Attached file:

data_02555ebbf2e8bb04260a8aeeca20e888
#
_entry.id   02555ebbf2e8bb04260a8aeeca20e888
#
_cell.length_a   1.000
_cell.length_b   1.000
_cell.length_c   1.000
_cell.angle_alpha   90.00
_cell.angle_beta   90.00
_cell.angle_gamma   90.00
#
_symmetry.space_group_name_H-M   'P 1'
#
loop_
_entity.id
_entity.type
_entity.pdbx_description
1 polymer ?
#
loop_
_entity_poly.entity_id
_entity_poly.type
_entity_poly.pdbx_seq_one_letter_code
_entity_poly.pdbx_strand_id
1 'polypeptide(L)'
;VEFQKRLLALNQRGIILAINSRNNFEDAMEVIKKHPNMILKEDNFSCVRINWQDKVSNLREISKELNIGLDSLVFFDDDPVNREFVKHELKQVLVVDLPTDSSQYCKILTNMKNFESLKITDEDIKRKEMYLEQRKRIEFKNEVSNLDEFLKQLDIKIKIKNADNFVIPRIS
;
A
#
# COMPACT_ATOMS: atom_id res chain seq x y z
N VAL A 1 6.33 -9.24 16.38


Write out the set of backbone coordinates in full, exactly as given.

data_02555ebbf2e8bb04260a8aeeca20e888
#
_entry.id   02555ebbf2e8bb04260a8aeeca20e888
#
_cell.length_a   1.000
_cell.length_b   1.000
_cell.length_c   1.000
_cell.angle_alpha   90.00
_cell.angle_beta   90.00
_cell.angle_gamma   90.00
#
_symmetry.space_group_name_H-M   'P 1'
#
loop_
_entity.id
_entity.type
_entity.pdbx_description
1 polymer ?
#
loop_
_entity_poly.entity_id
_entity_poly.type
_entity_poly.pdbx_seq_one_letter_code
_entity_poly.pdbx_strand_id
1 'polypeptide(L)'
;VEFQKRLLALNQRGIILAINSRNNFEDAMEVIKKHPNMILKEDNFSCVRINWQDKVSNLREISKELNIGLDSLVFFDDDPVNREFVKHELKQVLVVDLPTDSSQYCKILTNMKNFESLKITDEDIKRKEMYLEQRKRIEFKNEVSNLDEFLKQLDIKIKIKNADNFVIPRIS
;
A
#
# COMPACT_ATOMS: atom_id res chain seq x y z
N VAL A 1 6.33 -9.24 16.38